The fallen jumbotron at George Washington University's Charles E. Smith Center.

Giant “jumbotron” televisions suspended in the middle of basketball or hockey arenas (and even some football stadiums) are pretty commonplace these days, so there aren’t usually many worries expressed about them. But there’s definitely the potential for things to go wrong with giant masses suspended in the air, and the jumbotron at George Washington University’s basketball arena in Washington, D.C. provided an example of that Tuesday, as shown in this tweet from student television station GWTV:

The university’s athletics department said in a Twitter statement that this happened during maintenance and no one was hurt:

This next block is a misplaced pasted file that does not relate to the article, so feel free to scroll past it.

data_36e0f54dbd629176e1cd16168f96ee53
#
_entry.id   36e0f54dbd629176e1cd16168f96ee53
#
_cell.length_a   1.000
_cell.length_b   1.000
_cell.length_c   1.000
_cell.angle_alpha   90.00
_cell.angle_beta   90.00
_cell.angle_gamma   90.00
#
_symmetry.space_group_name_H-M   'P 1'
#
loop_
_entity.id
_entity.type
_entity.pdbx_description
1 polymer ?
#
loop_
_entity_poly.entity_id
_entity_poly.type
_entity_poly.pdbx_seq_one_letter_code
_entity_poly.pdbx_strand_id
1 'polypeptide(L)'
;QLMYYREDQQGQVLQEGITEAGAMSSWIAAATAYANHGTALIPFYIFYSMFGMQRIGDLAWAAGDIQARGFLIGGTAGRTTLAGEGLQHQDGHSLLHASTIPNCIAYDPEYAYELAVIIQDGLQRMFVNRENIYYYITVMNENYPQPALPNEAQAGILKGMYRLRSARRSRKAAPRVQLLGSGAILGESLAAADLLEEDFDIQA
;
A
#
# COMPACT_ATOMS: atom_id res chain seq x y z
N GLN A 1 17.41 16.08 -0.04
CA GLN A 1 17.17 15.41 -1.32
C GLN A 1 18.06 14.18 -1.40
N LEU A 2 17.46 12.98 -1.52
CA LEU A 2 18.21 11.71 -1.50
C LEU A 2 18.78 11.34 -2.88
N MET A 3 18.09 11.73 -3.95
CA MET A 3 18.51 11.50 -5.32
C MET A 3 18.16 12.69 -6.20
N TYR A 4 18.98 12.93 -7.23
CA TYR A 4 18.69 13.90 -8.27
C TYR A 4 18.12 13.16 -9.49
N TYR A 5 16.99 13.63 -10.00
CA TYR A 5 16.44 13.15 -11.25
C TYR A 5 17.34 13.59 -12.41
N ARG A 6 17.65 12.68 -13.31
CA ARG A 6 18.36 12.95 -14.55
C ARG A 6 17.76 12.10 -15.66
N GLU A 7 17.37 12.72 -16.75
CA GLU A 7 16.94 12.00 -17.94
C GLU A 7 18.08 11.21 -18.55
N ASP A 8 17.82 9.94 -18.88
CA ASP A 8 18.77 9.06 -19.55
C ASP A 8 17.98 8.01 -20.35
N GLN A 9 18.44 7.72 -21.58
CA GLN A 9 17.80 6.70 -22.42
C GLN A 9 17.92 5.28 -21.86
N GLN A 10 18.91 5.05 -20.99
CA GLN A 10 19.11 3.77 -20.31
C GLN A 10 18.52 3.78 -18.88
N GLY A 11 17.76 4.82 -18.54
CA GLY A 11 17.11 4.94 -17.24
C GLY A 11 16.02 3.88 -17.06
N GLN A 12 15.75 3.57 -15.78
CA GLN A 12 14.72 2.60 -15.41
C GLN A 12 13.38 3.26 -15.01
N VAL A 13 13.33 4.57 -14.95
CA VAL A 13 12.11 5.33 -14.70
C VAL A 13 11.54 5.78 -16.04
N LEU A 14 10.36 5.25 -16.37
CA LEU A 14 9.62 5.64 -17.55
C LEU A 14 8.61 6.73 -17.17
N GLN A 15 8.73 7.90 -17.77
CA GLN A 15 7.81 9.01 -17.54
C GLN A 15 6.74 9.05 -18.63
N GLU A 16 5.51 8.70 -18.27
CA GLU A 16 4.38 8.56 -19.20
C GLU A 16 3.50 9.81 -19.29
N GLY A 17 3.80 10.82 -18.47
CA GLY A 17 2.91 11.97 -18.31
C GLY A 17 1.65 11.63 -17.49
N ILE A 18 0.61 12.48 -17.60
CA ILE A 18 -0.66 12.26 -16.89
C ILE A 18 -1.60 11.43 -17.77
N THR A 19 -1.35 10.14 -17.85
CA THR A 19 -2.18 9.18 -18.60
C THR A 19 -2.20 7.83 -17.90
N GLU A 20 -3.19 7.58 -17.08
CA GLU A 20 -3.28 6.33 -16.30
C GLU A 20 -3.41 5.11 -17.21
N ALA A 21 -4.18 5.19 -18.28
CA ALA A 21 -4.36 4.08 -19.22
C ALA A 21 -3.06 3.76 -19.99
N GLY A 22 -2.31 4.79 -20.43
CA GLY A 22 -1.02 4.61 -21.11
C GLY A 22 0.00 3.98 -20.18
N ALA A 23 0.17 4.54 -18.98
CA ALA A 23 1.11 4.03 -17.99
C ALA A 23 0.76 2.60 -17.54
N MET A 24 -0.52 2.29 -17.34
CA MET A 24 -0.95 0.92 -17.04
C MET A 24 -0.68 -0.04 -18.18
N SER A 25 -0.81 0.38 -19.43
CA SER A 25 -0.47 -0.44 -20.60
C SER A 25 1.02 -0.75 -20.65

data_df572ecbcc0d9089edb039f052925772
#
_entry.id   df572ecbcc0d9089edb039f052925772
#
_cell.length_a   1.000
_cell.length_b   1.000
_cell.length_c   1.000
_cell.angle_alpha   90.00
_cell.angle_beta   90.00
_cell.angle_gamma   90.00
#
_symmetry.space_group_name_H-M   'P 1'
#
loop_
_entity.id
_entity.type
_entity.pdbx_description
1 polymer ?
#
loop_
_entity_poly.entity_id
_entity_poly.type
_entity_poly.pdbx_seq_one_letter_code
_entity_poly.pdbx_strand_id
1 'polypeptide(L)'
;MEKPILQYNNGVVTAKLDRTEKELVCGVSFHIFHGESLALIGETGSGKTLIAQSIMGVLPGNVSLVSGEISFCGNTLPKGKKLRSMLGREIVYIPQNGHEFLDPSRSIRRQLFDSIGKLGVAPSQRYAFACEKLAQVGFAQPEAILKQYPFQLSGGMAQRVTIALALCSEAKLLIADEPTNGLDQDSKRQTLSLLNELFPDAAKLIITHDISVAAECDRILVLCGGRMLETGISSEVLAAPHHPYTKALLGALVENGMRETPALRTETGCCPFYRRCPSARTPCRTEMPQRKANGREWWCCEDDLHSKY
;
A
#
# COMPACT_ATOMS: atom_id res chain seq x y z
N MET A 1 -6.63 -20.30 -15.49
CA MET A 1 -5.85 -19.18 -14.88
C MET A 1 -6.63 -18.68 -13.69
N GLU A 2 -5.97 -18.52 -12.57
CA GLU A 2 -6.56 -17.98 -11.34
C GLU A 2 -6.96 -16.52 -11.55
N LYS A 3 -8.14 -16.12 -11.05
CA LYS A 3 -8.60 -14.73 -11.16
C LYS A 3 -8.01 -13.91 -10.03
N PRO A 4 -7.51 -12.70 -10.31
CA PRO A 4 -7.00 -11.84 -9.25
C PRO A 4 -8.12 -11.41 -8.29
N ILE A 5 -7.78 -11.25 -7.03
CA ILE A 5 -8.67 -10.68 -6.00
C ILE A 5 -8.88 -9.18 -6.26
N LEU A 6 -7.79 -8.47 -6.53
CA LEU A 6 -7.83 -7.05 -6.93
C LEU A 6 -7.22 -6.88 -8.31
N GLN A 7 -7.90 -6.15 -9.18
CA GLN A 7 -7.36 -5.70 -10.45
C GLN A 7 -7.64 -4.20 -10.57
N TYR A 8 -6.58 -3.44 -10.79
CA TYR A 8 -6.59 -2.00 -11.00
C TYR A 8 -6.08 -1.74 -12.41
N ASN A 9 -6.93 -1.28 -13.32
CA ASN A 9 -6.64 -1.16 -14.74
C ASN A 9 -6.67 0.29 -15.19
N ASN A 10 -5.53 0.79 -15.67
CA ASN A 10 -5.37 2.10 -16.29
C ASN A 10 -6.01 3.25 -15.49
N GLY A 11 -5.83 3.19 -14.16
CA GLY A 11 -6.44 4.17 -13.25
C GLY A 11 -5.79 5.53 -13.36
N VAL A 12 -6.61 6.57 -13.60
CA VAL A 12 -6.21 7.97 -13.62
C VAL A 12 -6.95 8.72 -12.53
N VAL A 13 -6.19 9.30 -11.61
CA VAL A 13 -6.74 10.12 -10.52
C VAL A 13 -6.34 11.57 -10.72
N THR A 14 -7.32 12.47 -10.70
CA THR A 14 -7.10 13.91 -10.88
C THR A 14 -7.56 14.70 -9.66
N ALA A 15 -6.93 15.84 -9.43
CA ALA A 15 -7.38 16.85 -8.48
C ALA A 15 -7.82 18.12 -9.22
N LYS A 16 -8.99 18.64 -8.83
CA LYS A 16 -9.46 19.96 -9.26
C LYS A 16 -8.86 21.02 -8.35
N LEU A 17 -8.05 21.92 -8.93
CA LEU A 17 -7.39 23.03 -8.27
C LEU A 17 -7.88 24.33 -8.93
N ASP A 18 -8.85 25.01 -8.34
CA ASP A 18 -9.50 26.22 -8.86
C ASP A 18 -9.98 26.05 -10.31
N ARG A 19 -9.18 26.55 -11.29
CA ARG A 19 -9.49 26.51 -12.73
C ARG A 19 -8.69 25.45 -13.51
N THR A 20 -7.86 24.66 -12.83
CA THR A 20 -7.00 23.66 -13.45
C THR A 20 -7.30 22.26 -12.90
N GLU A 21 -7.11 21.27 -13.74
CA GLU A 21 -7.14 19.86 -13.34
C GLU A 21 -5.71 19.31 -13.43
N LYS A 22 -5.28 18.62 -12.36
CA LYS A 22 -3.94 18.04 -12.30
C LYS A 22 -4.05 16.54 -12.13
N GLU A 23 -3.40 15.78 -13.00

As per Sports Illustrated‘s Emily Caron, the 5,000-seat Smith Center is currently hosting the U.S. women’s basketball team, which faced Japan there Monday and was supposed to practice there again Wednesday. And while the arena as a whole was opened in 1975, it underwent a $43 million renovation recently (completed in 2011), which included jumbotron enhancements.

While this isn’t necessarily reason to get terrified about all jumbotrons, especially as it happened while the scoreboard was undergoing maintenance (not just while it was hanging), it’s certainly a cause for concern about this particular one. We’ll see if there are any further reports on what caused it to fall, and if any further information comes out about damage or repair costs. But this was definitely a frightening situation, and it’s good that no one was hurt from it.

[GWTV on Twitter, via Dustin Gouker]

About Andrew Bucholtz

Andrew Bucholtz is a staff writer for Awful Announcing.